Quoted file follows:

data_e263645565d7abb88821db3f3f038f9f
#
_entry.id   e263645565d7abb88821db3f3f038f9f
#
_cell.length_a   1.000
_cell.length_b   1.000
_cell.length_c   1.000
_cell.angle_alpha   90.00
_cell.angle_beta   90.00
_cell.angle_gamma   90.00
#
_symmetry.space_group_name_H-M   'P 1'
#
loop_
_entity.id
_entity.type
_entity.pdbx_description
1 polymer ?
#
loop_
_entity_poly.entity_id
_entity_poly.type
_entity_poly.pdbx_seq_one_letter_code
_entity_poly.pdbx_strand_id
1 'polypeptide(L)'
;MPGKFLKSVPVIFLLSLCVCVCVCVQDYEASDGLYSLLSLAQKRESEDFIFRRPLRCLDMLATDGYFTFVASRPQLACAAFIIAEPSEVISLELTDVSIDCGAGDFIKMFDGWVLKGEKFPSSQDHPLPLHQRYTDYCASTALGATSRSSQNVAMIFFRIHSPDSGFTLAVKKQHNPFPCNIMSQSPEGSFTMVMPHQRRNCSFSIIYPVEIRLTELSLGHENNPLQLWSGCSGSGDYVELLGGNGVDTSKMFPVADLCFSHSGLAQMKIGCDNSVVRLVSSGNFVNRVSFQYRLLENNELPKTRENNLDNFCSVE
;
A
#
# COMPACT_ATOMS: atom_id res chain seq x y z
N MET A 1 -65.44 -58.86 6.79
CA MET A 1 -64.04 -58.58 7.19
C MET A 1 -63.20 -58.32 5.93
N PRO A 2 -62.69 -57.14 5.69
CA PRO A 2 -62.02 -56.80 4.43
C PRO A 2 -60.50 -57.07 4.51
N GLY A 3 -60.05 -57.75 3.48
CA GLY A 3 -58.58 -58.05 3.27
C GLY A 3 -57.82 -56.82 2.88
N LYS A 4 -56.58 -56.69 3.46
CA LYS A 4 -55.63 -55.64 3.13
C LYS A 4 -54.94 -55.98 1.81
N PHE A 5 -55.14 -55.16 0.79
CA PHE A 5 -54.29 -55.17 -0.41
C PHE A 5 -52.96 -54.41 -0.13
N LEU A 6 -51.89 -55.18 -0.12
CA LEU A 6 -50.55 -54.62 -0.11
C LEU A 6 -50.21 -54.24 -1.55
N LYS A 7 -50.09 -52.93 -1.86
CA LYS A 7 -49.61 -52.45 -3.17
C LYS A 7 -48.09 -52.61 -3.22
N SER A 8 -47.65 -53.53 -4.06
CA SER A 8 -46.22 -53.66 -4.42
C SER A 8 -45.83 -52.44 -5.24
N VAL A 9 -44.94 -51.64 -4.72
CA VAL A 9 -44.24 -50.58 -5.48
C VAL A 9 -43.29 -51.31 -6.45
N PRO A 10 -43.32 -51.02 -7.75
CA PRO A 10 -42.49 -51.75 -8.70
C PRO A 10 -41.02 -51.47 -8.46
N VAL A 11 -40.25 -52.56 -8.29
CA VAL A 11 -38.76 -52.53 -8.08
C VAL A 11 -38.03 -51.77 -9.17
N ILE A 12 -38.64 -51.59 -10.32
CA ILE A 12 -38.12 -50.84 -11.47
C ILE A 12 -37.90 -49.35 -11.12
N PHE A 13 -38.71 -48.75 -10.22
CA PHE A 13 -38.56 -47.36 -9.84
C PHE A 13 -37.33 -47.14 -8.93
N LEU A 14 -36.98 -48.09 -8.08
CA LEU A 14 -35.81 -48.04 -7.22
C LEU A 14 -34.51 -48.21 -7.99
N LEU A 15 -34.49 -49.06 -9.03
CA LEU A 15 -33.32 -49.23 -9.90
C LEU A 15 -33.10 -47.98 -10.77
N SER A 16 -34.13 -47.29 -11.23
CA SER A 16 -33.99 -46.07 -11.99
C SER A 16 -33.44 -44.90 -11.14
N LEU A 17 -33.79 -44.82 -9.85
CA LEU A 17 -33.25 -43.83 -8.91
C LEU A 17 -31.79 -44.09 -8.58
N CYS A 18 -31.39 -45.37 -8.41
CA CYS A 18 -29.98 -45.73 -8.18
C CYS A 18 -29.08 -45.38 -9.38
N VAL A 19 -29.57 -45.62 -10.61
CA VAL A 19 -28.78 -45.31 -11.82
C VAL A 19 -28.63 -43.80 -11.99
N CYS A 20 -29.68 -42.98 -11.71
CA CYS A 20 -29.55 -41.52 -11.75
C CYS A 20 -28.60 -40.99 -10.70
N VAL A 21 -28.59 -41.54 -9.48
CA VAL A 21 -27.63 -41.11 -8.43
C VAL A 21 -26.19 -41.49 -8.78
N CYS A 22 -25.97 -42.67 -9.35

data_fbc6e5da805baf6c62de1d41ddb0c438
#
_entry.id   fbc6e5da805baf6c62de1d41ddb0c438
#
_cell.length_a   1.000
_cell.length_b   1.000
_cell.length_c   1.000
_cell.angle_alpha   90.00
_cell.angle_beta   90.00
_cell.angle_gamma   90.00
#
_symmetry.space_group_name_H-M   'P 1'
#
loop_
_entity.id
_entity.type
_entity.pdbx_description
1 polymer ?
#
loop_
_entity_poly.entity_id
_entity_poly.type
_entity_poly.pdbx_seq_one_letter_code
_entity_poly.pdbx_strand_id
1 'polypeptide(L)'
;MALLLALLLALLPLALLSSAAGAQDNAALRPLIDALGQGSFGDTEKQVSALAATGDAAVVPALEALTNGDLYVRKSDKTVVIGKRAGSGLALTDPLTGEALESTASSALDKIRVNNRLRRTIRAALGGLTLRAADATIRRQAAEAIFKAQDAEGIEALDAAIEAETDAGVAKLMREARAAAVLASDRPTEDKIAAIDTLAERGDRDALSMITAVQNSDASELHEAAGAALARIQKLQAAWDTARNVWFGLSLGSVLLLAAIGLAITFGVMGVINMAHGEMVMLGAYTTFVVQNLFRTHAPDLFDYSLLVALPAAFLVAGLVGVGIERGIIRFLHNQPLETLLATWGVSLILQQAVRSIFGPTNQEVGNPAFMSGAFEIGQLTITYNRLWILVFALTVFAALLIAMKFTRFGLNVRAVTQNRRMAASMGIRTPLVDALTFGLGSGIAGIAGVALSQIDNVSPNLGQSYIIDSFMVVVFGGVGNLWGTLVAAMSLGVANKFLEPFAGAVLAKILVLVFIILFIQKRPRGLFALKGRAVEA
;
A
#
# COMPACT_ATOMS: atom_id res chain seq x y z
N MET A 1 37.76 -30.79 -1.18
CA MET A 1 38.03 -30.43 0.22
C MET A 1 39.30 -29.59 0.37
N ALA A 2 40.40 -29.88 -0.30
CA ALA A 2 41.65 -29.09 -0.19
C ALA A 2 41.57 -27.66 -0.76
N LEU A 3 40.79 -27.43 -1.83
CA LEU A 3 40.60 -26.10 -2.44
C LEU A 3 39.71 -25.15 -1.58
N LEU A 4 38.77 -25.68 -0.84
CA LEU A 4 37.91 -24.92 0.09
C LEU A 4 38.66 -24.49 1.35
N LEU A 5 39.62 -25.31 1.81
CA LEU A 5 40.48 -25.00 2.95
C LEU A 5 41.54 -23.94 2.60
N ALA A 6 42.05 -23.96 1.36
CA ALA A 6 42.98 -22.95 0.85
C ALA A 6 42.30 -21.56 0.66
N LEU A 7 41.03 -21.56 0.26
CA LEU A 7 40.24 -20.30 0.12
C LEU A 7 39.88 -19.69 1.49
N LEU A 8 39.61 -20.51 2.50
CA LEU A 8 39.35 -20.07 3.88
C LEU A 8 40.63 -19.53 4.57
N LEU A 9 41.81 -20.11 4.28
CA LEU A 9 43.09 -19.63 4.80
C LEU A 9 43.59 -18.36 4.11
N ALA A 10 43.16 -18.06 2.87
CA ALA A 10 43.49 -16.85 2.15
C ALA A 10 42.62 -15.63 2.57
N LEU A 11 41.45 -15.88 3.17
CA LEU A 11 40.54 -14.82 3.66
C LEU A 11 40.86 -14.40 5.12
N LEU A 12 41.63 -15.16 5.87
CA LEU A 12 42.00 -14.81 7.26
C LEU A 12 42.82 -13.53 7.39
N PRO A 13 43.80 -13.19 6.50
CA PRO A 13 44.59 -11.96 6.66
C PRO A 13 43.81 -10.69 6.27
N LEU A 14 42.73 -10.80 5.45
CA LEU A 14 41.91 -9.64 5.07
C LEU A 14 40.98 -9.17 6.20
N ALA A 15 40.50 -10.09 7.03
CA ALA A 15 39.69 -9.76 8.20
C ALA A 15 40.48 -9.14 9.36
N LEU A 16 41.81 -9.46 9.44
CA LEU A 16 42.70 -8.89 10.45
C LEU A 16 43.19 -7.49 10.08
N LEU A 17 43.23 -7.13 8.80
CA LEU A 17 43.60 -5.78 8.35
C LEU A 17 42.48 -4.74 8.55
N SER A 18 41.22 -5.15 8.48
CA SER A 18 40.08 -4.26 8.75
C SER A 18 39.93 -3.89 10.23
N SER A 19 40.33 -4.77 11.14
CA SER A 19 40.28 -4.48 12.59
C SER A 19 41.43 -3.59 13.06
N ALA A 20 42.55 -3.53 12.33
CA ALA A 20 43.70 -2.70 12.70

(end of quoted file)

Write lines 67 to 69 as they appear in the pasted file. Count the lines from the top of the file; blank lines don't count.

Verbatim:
N PHE A 13 -38.71 -48.75 -10.22
CA PHE A 13 -38.56 -47.36 -9.84
C PHE A 13 -37.33 -47.14 -8.93